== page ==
There is yet another idea among some of us that our organisations are unique, our challenges are unique and, so, measurement and analytics are not applicable. Nothing can be farther from the truth. Statistics are what they are and careful analysis can be done, no matter how unique one’s business may be.
HR ANALYTICS: THE NEW WAVE
In the absence of meaningful analytics, we may actually miss out on two grounds. One, we may not be able to assess the return on our HR investments; second, and perhaps more importantly, lack of analytics may actually take us in the wrong direction.
For example, there are companies that excessively invested in promoting employee referrals as common sense dictated that higher the employee referrals lower the hiring costs and higher the joining rates. This is accurate, but in terms of what an excessive focus on referrals can do to an organisation in terms of quality and its impact on customer satisfaction may tell a different story!
It is important to understand the difference between measurements, metrics and human capital analytics. Measurement is data gathered regardless of reason. Metrics involve measurements for specific reason. Analytics are metrics that are analysed to create value. Analytics is information that is not only nice to know, but can be used to make business decisions.
HR analytics basically refers to gaining actionable business intelligence and insight from people-related data within an organisation. This becomes feasible by using quantitative methods. While analytics helps generate predictable business outcomes, there is no guarantee that analytics delivers perfect version of the future.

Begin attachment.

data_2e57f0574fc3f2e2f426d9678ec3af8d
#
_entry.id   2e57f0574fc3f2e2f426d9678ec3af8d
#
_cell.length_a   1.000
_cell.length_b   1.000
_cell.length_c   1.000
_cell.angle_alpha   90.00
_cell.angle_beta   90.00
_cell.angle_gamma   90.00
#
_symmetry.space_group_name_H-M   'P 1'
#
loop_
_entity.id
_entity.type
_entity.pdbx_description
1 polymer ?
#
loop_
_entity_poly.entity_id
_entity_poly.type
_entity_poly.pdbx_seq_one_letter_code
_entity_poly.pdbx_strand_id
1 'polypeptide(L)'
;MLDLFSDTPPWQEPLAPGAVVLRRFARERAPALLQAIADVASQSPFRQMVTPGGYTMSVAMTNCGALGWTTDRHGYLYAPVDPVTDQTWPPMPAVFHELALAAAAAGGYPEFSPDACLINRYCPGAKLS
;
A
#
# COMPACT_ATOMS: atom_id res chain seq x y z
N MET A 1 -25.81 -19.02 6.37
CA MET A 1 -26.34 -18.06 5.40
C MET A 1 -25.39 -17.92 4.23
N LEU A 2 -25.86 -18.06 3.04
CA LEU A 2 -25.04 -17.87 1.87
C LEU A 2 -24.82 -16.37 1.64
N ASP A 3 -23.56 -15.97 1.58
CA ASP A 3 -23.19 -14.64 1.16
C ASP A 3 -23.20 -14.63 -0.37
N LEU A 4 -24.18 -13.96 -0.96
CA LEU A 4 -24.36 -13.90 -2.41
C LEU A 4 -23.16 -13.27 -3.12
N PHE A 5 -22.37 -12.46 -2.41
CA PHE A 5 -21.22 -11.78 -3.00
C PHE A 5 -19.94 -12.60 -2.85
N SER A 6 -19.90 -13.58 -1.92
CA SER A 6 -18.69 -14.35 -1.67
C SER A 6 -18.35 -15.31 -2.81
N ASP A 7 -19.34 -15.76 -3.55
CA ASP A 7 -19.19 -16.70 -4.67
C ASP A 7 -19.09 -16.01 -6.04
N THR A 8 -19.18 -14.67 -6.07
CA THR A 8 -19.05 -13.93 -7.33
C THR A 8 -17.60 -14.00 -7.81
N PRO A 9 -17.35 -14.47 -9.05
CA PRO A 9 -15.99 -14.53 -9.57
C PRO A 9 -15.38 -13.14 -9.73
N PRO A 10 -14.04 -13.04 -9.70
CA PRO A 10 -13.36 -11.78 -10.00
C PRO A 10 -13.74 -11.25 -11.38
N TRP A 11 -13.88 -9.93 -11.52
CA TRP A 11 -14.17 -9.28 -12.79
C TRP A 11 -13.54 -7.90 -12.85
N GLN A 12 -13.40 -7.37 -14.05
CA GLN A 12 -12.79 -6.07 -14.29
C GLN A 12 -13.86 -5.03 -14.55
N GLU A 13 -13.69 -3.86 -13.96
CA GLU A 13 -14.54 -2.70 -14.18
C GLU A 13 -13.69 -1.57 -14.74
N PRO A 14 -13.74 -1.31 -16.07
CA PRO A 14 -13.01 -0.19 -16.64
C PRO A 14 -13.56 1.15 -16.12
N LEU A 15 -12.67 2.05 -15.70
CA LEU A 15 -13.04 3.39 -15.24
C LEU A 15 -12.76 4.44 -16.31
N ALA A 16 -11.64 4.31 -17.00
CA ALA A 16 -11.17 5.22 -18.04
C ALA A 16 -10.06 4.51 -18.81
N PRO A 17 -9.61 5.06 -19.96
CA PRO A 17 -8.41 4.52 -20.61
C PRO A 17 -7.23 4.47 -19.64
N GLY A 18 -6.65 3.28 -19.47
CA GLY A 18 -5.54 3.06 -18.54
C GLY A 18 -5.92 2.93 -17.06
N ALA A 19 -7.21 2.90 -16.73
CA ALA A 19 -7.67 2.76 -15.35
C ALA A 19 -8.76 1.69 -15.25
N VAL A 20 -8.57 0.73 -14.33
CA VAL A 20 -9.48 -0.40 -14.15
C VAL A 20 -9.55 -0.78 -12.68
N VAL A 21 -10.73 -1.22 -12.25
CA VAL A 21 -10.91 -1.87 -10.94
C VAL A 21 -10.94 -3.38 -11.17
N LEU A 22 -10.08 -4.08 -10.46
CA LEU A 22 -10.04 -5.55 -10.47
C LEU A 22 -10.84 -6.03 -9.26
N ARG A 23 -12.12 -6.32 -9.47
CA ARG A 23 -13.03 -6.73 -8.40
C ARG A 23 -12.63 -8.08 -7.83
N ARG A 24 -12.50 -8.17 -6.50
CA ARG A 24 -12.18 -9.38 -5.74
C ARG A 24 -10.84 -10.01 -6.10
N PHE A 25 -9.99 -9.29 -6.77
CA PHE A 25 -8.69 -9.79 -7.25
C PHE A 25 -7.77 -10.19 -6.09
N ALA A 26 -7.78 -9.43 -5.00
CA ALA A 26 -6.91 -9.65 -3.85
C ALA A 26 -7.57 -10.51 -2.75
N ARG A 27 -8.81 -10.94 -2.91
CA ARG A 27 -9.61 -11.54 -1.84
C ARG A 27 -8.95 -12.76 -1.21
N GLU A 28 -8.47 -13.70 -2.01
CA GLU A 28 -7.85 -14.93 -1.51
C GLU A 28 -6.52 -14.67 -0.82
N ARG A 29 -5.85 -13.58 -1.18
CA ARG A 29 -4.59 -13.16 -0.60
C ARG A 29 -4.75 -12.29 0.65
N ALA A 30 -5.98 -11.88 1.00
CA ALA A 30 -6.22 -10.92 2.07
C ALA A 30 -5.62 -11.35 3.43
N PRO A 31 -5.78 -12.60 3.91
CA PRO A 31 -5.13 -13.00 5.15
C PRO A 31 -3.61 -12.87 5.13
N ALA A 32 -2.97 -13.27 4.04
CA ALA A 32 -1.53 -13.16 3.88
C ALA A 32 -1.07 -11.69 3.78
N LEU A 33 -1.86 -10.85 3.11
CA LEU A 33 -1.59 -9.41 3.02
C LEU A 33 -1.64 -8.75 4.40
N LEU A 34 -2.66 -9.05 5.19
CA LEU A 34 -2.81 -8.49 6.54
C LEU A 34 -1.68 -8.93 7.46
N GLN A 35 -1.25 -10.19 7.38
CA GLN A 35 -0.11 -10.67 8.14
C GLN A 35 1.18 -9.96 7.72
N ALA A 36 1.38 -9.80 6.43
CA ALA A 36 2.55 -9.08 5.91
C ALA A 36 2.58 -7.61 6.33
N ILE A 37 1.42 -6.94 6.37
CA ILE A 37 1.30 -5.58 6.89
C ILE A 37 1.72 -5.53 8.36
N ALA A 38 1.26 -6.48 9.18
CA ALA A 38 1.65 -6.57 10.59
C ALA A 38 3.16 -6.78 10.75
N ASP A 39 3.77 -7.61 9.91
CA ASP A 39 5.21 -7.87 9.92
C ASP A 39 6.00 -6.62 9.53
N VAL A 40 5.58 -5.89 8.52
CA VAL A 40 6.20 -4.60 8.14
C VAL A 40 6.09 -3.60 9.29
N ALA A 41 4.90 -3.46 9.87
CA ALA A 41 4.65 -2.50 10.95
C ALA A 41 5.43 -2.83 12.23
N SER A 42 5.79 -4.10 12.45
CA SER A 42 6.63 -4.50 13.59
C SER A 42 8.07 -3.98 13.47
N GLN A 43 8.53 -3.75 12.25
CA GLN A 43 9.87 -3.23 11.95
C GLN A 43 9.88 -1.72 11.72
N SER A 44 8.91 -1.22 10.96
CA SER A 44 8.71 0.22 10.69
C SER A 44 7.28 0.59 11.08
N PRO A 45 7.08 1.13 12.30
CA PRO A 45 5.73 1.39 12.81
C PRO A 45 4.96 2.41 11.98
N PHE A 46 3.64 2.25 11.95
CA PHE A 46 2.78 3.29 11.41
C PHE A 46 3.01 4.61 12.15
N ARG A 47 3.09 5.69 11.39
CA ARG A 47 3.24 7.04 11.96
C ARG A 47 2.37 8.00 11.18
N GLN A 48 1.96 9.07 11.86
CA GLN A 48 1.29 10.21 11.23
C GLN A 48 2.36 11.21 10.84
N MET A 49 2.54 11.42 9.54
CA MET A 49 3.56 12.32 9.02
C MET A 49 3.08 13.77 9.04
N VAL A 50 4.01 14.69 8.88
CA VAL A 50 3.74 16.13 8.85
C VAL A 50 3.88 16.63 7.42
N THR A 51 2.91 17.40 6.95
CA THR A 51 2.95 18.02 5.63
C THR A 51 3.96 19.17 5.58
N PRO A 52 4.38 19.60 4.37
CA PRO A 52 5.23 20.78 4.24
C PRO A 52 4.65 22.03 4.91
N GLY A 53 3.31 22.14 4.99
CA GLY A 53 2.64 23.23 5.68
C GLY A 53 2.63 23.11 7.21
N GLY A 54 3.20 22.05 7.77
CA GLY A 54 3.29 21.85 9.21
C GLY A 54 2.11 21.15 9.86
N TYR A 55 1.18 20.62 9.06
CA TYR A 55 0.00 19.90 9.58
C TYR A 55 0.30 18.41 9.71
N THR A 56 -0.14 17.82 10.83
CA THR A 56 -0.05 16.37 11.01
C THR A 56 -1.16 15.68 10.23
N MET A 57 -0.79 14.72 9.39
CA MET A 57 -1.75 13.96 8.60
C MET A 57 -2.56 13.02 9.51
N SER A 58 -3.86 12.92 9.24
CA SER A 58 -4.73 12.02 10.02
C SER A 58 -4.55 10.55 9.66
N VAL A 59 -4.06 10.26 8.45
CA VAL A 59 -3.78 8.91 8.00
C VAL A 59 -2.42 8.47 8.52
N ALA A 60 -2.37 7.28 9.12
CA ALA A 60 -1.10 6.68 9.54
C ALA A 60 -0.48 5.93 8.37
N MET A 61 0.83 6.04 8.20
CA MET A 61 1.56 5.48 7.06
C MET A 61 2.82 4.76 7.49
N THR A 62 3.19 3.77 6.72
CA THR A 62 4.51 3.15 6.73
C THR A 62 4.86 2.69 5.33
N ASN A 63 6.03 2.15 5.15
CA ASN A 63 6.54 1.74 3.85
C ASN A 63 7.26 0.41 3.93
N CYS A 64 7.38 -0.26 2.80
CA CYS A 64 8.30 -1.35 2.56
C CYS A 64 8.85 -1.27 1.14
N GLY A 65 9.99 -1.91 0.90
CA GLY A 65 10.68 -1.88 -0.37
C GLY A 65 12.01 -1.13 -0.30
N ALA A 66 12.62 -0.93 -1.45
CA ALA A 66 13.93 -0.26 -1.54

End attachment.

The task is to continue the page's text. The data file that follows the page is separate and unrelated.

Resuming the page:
Circuit City, one of the companies that figured as ‘great’ in the “good to great” study of Jim Collins, went out of business in 2008 and one of the biggest reasons for it was that it laid off over 3,000 experienced people to cut costs. This was an ‘easy decision’, but a detailed analytics would have given them a wake-up call on the dangers of doing so. Circuit city is not alone. Many companies today resort to mindless retrenchment for short-term gains, only to find out later that it was a disastrous decision. Likewise, cutting down training costs as the first step in cost- cutting has hurt many companies.
Analytics in HR is not about reporting, dashboards or complex math. It is about data- derived insights that drive better business results. Since analytics is the missing link that enables us to identify the top people drivers of the business results, three primary statistical methods are used to link people factors and business results — multivariate analysis, correlations and comparison of means/t-tests.
Two decades ago, technology leverage was the first wave and outsourcing in HR was the second wave — both of which added tremendous value to HR. Now is the turn for the third wave that has immense potential to catapult HR onto the centre stage and if not embraced it will sweep the HR profession under carpet!
(The author is an Executive Coach and HR Advisor.)
This article appeared in the print edition of the Hindu Business Line on Friday, the 8thNovember 2013.